A Terrifying Massive Hole In The Sun Is Going To Blast Our Planet Within Days

Scientists have discovered a coronal hole the size of 20 Earths on the Sun.

By Zack Zagranis | Updated

the sun

“Black Hole Sun” isn’t just a song anymore. According to Insider, a giant hole has recently opened up on the sun’s surface. The hole is at least 20 Earths across and could blow solar winds as fast as 1.8 million miles per hour at the planet this weekend.

The hole isn’t technically a hole in the physical sense. Rather it’s a coronal hole–a spot on the sun cooler than the area surrounding it. The lower temperature of the coronal hole means it doesn’t burn as brightly as the rest of the sun, making it look black like a hole.

This new solar hole follows on the heels of a bigger hole–30 times the size of Earth–discovered earlier this month. While the hole in the sun may look scary, it’s relatively harmless. Scientists aren’t worried about the hole damaging any infrastructure, though it might trigger some auroras around the world.

Coronal holes are actually pretty common. However, most holes in the past have shown up closer to the poles of the sun. These polar holes spew their high-powered winds harmlessly into space.

But thanks to a rise in the sun’s activity that occurs every 11 years, the new hole and others like it are more likely to occur near the equator of the sun. According to Mathew Owens, a professor of space physics at the University of Reading, these equatorial holes mean “we’re pretty much guaranteed to see some fast wind at Earth.”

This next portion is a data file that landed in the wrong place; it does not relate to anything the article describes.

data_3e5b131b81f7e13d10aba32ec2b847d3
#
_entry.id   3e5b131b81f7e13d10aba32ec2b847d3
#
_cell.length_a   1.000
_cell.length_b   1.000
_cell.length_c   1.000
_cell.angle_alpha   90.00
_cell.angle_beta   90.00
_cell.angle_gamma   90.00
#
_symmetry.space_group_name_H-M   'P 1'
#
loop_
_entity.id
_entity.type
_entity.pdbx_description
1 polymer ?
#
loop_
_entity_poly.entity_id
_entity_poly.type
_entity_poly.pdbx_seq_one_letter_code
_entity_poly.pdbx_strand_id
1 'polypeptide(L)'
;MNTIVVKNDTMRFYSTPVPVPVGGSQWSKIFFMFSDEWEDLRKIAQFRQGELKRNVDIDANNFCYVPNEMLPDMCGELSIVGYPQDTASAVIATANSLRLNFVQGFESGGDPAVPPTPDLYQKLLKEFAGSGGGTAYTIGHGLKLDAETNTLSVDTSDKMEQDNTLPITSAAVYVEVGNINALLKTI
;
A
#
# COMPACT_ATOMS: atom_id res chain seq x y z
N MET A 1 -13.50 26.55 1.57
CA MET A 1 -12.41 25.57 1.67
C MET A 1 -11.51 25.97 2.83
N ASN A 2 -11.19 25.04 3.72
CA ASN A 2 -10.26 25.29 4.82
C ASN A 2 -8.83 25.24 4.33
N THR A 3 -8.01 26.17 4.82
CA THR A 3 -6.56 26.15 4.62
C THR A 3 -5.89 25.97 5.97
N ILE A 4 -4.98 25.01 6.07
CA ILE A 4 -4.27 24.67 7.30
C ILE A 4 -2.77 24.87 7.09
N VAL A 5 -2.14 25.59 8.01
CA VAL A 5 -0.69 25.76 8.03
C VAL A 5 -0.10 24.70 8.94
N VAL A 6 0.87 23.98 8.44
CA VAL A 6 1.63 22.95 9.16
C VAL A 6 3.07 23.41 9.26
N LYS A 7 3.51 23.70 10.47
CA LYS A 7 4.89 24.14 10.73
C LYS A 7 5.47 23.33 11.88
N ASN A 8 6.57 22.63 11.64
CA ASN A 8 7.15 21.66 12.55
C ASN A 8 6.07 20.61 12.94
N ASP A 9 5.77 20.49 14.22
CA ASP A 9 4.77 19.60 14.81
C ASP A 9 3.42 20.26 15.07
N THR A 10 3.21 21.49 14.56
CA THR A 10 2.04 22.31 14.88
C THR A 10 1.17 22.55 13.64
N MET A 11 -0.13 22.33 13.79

Daniel Verscharen, an associate professor of space and climate physics at University College London, said he expects “some fast wind from that coronal hole to come to Earth around Friday night into Saturday morning of this week.” Verscharen explained that the shape of this new sun hole isn’t very remarkable. Its location, however, makes the hole “very interesting.”

Verscharen claims that if the hole is pointed in a southward direction, the Earth is more likely to experience a “space-weather event.” The events in question are auroras. Auroras occur when charged particles from the sun hit our planet and get pulled to the poles by the Earth’s magnetic field.

The bits from the sun interact with particles in our atmosphere along the way, causing different colorful light effects. Pretty as the auroras are, geomagnetic storms can also have negative effects. Winds like the 1.8 million mph gusts coming from the hole can interfere with satellites and wreak havoc on radio signals.

Luckily for Earth and those of us that live there, the coronal hole in the sun isn’t expected to get up to anything too crazy. Not unless the Earth just happens to get hit with a coronal mass ejection at the same time. CMEs are huge eruptions of plasma being thrown into space.

Unfortunately, it’s hard for scientists to predict how likely that scenario is. According to Verscharen, “We are really behind with our prediction and forecasting capabilities for space weather.”

The professor went on to say that scientists were working diligently to try and better understand space weather using theoretical physics, supercomputers, and plasma simulations. Until then, much like meteorologists with Earth weather, the best they can do is make an educated guess.